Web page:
Wednesday, July 8, 2015


Hold your horses. I've seen a couple natural hoppers floating down the river and they're not on them just yet but this is a good sign. I walked up into the bushes and thousands of these little guys were hopping around. They were still little guys but soon they will be big guys and they will be getting devoured by trout looking for something to eat.
So why, even if you see them, don't hoppers work all the time? Ants do, right? Well, I just went to the Orvis Fly Fishing Learning Center and they say that trout do eat terrestrials including hoppers all the time because as they suggest, trout like to eat whatever gives them the biggest bang for the buck. I don't know what river they were looking at when they did their study, (they said somewhere in Upstate New York,) but I've tried hoppers on the Missouri River early in the season and they won't even look at them until their pantry of aquatics is pretty well cleaned out. In fact, when they're on some bugs like tricos, they will literally move out of the way when there's anything bigger than a size 22 spinner drifting into them; even a PMD dun that is being used as a point fly while PMD's are present.
Trout get incredibly selective when eating on top because that is their defense mechanism. So even though a hopper or a big mayfly is a bigger and easier meal, they won't eat it because it's a bigger risk. It's not on their menu and they will avoid it because it represents something that might cause predation. I don't want to give the impression that they have developed reasoning but it is an innate characteristic of a trout to be incredibly selective and that does keep them alive.
We see this with other wildlife like deer for instance. If they see anything out of place or if they smell anything that is out of the norm for their environment, it sets off the flight instinct. It's not that much different with a trout seeing something that's not natural. However, they will eat things you wouldn't necessarily think of when aquatic bugs aren't present and sometimes between hatches, they do become more opportunistic.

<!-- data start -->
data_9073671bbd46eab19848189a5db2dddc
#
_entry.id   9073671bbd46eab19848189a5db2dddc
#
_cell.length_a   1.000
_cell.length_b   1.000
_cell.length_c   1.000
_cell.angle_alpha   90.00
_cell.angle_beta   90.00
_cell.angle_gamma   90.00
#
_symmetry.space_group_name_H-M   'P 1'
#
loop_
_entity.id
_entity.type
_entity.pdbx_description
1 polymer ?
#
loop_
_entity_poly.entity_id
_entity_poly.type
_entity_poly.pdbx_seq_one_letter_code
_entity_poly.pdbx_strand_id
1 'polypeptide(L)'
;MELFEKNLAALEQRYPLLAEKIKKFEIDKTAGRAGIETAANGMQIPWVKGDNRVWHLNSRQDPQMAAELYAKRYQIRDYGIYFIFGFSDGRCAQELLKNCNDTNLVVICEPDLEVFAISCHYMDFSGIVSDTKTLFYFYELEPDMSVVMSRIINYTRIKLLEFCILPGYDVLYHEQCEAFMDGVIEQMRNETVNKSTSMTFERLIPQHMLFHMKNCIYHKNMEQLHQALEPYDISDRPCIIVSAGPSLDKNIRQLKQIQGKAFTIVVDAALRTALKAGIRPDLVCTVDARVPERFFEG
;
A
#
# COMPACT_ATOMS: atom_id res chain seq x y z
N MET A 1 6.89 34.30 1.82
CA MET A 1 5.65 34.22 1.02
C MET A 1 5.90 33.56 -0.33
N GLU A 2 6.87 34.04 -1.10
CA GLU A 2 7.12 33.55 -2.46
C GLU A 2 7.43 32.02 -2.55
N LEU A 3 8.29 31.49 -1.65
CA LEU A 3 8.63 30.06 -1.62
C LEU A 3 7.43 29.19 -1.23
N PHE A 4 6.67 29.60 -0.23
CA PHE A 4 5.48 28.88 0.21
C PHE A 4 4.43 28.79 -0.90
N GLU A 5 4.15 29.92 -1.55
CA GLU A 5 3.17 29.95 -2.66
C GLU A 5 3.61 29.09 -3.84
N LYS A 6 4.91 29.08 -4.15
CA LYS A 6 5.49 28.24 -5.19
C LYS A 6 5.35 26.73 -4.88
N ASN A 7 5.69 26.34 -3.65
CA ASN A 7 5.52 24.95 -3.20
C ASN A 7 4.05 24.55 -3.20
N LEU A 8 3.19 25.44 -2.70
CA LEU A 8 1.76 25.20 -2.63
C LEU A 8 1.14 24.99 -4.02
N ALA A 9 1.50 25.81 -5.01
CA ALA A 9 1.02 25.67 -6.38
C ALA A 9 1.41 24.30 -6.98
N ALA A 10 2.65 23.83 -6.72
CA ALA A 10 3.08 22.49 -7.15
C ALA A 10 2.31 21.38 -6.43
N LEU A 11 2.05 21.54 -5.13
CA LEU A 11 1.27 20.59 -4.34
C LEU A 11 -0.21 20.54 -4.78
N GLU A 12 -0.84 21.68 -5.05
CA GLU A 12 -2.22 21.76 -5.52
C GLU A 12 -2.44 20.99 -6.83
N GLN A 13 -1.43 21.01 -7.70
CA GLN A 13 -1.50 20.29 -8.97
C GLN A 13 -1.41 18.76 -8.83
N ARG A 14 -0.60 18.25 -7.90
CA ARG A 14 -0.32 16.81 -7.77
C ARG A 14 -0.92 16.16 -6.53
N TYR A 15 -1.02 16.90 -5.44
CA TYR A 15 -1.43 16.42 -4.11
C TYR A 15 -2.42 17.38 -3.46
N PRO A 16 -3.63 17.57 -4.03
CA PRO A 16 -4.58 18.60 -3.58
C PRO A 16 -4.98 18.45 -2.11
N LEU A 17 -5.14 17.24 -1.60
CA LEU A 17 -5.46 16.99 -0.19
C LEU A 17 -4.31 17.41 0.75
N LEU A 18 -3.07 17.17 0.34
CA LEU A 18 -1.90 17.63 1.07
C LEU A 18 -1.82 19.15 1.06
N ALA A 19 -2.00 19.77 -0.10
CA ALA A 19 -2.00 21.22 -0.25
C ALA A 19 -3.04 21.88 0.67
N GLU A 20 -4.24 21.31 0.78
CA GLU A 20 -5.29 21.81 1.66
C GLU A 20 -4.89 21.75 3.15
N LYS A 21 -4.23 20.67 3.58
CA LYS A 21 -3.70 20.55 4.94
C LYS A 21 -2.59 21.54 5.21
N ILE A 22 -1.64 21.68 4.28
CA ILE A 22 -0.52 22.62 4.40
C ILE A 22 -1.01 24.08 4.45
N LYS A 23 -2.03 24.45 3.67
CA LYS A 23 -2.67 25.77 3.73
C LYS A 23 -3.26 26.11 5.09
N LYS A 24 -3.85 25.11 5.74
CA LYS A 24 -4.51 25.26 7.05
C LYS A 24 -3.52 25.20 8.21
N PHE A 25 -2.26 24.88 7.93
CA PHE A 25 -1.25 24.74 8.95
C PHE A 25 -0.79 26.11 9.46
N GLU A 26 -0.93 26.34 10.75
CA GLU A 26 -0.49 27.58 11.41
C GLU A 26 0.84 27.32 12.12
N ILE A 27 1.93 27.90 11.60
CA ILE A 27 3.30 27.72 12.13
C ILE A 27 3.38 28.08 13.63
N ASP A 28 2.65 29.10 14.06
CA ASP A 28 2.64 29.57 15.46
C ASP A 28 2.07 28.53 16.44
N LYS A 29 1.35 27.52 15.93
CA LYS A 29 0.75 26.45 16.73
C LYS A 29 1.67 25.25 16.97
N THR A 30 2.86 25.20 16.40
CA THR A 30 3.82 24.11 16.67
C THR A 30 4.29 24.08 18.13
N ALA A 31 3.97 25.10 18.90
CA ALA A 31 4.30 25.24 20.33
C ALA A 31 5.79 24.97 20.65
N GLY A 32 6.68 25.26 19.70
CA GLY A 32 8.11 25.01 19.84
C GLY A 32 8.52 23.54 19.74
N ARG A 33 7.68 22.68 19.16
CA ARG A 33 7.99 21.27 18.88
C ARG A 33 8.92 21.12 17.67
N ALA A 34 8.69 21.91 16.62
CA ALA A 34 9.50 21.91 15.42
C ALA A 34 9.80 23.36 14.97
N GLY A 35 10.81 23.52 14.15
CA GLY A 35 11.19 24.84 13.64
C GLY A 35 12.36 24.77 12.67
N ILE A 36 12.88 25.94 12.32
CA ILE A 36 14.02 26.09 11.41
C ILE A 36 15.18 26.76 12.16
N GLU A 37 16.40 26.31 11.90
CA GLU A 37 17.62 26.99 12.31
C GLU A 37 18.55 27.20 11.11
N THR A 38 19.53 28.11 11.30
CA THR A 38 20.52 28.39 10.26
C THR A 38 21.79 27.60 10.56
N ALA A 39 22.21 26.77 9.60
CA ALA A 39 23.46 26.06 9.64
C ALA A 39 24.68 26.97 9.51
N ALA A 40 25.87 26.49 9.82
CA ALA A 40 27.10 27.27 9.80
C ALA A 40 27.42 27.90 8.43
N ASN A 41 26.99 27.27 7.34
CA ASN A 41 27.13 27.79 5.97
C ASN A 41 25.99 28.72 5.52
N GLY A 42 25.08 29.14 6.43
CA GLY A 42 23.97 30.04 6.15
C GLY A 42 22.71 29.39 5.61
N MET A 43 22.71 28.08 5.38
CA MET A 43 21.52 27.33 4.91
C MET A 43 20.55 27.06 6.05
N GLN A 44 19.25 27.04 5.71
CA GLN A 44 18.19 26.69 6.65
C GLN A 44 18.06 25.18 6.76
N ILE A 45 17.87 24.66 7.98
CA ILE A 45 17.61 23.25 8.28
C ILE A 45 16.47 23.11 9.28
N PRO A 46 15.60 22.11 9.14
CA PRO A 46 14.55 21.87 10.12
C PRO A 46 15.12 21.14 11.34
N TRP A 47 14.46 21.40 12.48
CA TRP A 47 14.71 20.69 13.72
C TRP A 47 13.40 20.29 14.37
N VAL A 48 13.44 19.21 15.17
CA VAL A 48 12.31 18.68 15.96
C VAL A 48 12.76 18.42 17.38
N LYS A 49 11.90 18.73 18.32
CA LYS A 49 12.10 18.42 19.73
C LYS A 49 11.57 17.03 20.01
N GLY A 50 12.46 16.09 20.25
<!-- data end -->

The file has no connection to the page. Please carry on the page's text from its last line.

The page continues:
But they do eat ants just about all the time so why is that? According to Bruce Auchly, the information officer for Montana Fish Wildlife and Parks who wrote about this in the Great Falls Tribune, trout eat ants because of the formic acid. You can click the link to check out the article for yourself.
The science behind a trout's desire for ants makes sense and I've heard this before from other biologists. They also suggest a trout that has eaten a bee will seek them out because of the acid they contain in their stingers. I've seen it first hand and can confirm that trout will eat bees aggressively and they do love ants and if you've ever seen a bunch of flying ants get blown into the river you know what I'm talking about. I've seen average days completely blow up with a good wind and a bunch of ants as every fish in the river goes on the hunt for them and although I've seen hoppers get blown into the river and fish start eating them as well, I've never seen hoppers create the frenzy that ants do. It's because ants have formic acid and hoppers don't.
I also believe fish hold out on the hoppers until they have to eat them, which is coming soon. As mayflies and caddis dwindle, fish will become more opportunistic and will start eating the big stuff. It's really one of my favorite times of the year because their are fewer people due to the perception of tougher conditions but the fishing is much less technical and watching a monster brown suck down a big hopper is fricken cool.
Speaking of terrestrials, this moth was floating at our lunch spot yesterday. Do you think a trout would eat him?
Keep 'em where they live...

No comments:

Post a Comment